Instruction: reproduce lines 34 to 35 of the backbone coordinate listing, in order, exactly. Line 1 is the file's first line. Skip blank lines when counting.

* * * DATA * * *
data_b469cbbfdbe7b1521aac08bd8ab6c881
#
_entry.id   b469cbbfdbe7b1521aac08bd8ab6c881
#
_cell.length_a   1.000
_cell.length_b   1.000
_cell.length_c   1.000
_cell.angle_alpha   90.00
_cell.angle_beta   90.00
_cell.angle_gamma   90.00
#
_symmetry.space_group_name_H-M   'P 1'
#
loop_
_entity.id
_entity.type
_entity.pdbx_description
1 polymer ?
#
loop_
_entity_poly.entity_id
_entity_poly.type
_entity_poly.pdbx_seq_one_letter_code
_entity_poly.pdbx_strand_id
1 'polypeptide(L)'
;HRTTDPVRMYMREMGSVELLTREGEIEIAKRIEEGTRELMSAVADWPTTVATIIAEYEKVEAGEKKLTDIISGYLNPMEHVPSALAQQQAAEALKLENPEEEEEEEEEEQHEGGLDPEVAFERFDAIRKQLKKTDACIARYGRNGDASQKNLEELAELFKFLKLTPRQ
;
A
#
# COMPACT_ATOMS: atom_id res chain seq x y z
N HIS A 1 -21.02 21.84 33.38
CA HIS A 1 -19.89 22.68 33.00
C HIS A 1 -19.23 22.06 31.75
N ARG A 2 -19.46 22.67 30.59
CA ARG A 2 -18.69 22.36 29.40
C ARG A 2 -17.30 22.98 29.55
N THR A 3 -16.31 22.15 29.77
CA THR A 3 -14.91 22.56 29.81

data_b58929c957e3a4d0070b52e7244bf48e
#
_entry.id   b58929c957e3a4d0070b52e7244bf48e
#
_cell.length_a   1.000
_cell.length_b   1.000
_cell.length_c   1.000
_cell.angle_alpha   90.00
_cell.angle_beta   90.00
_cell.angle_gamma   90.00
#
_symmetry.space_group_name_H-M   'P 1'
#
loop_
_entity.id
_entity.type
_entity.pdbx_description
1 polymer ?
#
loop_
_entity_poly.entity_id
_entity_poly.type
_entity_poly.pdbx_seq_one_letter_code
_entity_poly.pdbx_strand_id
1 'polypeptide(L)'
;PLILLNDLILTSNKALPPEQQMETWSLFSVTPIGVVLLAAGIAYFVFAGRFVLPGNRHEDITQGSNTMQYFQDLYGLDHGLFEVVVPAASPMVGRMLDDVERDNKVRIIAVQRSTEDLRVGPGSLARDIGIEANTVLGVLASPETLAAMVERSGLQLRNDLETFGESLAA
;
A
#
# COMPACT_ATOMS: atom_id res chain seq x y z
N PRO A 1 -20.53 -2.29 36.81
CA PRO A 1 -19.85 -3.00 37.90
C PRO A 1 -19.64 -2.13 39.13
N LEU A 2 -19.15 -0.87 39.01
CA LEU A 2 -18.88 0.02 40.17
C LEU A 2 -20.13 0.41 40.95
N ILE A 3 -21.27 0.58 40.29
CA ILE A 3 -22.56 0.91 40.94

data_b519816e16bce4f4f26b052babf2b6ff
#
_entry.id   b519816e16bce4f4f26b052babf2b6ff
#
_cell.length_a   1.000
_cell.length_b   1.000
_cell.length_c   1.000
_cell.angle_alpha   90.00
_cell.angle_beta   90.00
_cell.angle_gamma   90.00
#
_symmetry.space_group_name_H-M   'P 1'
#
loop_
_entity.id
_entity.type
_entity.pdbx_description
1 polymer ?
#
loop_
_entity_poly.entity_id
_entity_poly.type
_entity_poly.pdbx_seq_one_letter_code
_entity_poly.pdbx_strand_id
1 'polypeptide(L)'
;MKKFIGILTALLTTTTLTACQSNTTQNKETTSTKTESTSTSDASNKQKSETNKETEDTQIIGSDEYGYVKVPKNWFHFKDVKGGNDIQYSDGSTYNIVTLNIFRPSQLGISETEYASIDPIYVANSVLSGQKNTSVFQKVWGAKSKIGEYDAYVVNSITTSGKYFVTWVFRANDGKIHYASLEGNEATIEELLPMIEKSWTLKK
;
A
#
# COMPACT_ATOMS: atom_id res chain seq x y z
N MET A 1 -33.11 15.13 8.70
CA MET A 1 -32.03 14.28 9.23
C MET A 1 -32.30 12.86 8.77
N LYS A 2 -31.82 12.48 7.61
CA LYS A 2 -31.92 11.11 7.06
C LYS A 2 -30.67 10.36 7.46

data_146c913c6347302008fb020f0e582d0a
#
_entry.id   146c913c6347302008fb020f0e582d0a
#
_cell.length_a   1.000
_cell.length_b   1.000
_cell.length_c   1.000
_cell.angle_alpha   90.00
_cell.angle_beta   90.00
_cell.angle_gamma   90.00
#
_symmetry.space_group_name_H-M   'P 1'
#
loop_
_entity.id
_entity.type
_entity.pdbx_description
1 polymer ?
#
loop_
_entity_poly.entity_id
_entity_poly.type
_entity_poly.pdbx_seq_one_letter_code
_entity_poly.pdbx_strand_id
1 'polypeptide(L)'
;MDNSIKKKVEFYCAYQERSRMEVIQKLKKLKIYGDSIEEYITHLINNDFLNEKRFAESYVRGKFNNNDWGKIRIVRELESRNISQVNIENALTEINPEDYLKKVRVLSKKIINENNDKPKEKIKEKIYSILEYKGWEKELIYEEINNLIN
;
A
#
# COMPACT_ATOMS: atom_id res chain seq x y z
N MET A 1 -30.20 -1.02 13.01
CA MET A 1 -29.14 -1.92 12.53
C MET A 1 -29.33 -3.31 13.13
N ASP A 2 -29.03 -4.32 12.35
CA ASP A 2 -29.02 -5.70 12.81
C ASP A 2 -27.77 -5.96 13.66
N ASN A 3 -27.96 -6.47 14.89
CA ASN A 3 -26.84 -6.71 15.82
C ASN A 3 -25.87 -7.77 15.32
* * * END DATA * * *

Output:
N ARG A 2 -19.46 22.67 30.59
CA ARG A 2 -18.69 22.36 29.40